Moisture from wet foundations can be transported by the stack effect up through walls. Warm air escaping through the upper level of a house during the winter creates suction that draws cold air in through small and large openings in the lower levels. Basements and crawlspaces that are wet during the spring and summer dry out in the winter because of this air movement. Moisture from this air moving through walls can condense on the back of cold siding or sheathing. Once the moisture has given up enough heat to change phase from vapor to liquid, it takes the same energy input to make it evaporate.
Sources of moisture also include cooking, showering, and occupant respiration. Historically, interior moisture sources have been given much more attention than is deserved, resulting in solutions such as plastic vapor retarders. In many cases, such vapor retarders do more damage than good by trapping moisture in the walls.
Installing new windows and doors is arguably the most important moisture-control action that can be taken on an old house. If I have the opportunity to replace them, I’ll take it, carefully flashing the new windows and doors to direct water outward to the face of the siding. That said, replacing old windows and doors is rarely a winning financial choice in terms of payback on investment. The next-best choice for controlling moisture is replacing the exterior trim while leaving the jambs, sill, and sashes in place, and focusing on doing a great job flashing the new trim.
The next most important thing to do is air-seal. While the assembly is open, I block off open stud bays in both exterior and interior walls. This is an opportunity to install fire-blocking at the same time, so I like to use 2x material or 3/4-in. plywood to close vertical bays. Many old houses are balloon-framed, and the joists rest on ribbons let into the studs. The floors and walls are directly connected, allowing air and fire to flow freely. I also block these bays. Small holes and imperfect joints in my blocking get air-sealed with spray foam.
Regarding the interior vapor retarder: You need to be in a very cold climate such as northern New England before a plastic vapor retarder is required by code. In most cases, two coats of latex paint on the walls is all you need.
Allow for drying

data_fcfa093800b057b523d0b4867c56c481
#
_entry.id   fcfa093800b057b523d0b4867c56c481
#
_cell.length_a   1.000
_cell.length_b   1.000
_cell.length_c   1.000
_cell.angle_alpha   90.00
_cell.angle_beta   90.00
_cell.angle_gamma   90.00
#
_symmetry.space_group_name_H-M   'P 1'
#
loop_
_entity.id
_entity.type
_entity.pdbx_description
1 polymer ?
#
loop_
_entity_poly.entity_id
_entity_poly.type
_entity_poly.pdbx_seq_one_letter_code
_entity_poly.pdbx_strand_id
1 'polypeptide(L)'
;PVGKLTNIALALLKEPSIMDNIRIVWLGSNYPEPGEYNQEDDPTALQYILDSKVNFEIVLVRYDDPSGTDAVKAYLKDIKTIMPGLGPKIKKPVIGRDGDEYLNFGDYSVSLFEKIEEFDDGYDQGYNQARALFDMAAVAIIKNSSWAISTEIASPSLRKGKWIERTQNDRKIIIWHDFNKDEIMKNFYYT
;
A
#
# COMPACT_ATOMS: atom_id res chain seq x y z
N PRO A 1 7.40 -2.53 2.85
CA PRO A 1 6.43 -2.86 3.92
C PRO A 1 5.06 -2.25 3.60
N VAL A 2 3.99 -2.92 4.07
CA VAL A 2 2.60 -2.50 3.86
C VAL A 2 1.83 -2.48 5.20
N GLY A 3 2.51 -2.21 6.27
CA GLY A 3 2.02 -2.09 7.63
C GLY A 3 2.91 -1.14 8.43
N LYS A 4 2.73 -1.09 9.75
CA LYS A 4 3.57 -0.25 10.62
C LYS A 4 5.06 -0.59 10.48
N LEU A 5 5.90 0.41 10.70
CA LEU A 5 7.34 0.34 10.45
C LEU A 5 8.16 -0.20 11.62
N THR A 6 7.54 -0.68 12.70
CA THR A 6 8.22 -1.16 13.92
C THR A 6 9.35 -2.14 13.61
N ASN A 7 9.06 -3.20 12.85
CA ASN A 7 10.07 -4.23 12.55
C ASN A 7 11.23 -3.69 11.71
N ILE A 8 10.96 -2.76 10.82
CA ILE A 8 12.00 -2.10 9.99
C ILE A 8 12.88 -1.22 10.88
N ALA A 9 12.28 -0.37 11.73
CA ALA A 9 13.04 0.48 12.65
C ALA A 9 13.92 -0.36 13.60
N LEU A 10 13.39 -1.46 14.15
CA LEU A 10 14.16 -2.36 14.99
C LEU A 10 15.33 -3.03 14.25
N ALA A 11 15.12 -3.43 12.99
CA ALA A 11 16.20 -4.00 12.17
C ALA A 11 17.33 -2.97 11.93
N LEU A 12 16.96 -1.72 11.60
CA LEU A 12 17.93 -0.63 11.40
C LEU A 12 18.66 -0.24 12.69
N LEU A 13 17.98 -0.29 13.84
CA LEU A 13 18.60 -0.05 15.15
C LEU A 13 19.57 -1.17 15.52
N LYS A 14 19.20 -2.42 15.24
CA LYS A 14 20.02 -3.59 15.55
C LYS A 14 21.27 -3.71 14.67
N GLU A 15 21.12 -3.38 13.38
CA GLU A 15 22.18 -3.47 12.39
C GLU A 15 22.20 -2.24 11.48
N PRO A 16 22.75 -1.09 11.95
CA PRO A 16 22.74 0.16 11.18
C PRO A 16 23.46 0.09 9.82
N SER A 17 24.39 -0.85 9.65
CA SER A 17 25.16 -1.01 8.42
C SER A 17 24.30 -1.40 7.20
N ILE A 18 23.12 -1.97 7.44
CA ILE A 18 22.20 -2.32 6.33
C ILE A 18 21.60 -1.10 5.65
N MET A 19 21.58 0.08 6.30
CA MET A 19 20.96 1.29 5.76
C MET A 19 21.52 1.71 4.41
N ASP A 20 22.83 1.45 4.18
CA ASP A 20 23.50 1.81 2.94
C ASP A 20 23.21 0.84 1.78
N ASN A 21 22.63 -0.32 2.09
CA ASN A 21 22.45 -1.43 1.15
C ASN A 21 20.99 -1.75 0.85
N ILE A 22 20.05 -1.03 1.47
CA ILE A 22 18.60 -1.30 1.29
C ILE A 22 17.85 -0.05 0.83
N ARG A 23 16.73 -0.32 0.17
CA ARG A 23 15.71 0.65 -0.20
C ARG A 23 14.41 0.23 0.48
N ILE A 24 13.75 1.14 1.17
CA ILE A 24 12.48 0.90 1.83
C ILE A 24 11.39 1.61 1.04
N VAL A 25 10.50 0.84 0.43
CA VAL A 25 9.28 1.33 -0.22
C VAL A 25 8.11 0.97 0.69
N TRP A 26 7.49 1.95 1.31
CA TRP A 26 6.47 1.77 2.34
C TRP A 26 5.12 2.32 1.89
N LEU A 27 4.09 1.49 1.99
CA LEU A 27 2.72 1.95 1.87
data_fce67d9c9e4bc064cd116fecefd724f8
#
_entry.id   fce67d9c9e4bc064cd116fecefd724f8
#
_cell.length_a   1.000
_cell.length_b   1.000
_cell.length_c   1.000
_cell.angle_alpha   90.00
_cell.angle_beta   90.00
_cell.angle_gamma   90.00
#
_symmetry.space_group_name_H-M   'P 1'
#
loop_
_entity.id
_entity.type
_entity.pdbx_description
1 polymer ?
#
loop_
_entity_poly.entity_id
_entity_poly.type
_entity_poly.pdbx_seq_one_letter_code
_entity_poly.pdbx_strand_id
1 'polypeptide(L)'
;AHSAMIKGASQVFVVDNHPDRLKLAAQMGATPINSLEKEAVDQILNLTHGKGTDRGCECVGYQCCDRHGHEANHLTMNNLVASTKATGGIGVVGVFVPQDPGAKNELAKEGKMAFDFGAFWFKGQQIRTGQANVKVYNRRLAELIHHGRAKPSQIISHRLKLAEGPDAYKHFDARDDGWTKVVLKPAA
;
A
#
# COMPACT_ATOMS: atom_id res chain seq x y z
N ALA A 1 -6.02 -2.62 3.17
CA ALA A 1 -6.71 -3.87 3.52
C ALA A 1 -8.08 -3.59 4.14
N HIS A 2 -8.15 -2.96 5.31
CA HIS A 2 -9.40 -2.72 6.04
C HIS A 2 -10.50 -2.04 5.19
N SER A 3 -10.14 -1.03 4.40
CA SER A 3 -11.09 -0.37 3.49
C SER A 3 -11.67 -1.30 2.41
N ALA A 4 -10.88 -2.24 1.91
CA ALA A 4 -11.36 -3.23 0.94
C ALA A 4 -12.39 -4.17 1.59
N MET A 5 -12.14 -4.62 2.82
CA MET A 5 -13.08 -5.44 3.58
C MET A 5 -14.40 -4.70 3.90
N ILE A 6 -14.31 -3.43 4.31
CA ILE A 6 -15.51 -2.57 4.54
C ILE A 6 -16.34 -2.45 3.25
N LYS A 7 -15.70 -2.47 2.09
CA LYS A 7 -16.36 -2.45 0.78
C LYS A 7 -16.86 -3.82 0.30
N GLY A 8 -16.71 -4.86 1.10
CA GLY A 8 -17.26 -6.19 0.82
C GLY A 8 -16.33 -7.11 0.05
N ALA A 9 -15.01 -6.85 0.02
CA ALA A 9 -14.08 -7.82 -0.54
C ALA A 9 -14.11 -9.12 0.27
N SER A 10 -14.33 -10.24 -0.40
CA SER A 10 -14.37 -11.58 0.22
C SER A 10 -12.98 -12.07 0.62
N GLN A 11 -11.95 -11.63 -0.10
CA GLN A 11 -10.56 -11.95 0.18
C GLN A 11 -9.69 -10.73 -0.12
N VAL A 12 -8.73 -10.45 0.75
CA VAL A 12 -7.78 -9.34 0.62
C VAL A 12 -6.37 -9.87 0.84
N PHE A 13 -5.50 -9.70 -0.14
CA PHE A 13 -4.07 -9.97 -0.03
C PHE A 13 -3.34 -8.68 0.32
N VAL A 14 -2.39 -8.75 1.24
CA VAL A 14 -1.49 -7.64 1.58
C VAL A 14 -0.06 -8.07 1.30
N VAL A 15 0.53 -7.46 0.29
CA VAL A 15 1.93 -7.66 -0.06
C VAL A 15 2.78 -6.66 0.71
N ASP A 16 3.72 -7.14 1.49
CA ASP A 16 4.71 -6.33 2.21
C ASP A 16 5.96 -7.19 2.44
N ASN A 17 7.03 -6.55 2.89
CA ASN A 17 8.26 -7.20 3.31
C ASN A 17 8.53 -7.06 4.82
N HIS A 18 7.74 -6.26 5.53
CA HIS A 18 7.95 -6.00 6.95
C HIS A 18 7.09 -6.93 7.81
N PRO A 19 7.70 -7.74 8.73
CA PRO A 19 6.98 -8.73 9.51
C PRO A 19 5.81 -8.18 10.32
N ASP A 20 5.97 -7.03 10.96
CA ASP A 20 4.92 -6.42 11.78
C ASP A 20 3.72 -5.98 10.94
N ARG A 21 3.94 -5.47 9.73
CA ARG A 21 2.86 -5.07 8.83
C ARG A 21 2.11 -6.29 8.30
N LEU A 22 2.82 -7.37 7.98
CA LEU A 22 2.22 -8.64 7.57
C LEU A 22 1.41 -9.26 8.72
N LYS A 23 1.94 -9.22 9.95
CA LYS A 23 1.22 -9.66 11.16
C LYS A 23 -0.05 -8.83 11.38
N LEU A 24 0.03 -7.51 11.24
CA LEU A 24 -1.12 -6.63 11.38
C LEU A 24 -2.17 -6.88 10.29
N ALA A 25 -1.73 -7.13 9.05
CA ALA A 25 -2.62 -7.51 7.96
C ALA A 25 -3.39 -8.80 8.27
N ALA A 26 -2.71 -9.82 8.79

It’s a practical impossibility to keep water out entirely, but if you do a good job in the three areas I mention above, there shouldn’t be much getting in. Still, water is a relentless enemy, and I like to allow for drying, if only to keep the paint on the siding. For that purpose, a coat of primer rolled or sprayed on the back of the siding when the wall is open is a good idea.
Installing a rainscreen—a system of materials that creates an air gap behind the siding to encourage drying—is becoming standard practice in new construction. For the same reason, I like to keep new insulation from directly contacting the back of old siding. (That’s a downside of blowing new cellulose into an old wall—leaving a gap between the two materials isn’t possible.) If the insulation is spray foam, I’ll staple house-wrap to the sides of the studs in the bays to maintain separation.
Because of its environmental penalties, spray foam isn’t usually on the table. A better approach is to tack some 1/2-in. vertical furring strips to the back of the siding, right next to the studs. Then, pressure-fit a water-repellent rigid insulation product from a manufacturer like Gutex or Steico between the studs and seal any gaps with spray foam. The entire cavity can be packed with rigid insulation, or you can do an inch or two of that followed by batt insulation such as mineral wool—depending on your climate and insulation-thickness requirements for the assembly.
Old houses take thought. There are no universal solutions, and that’s what makes working on them so much fun.
Andy Engel is a remodeler and former FHB editor.
Drawing: Christopher Mills
From Fine Homebuilding #299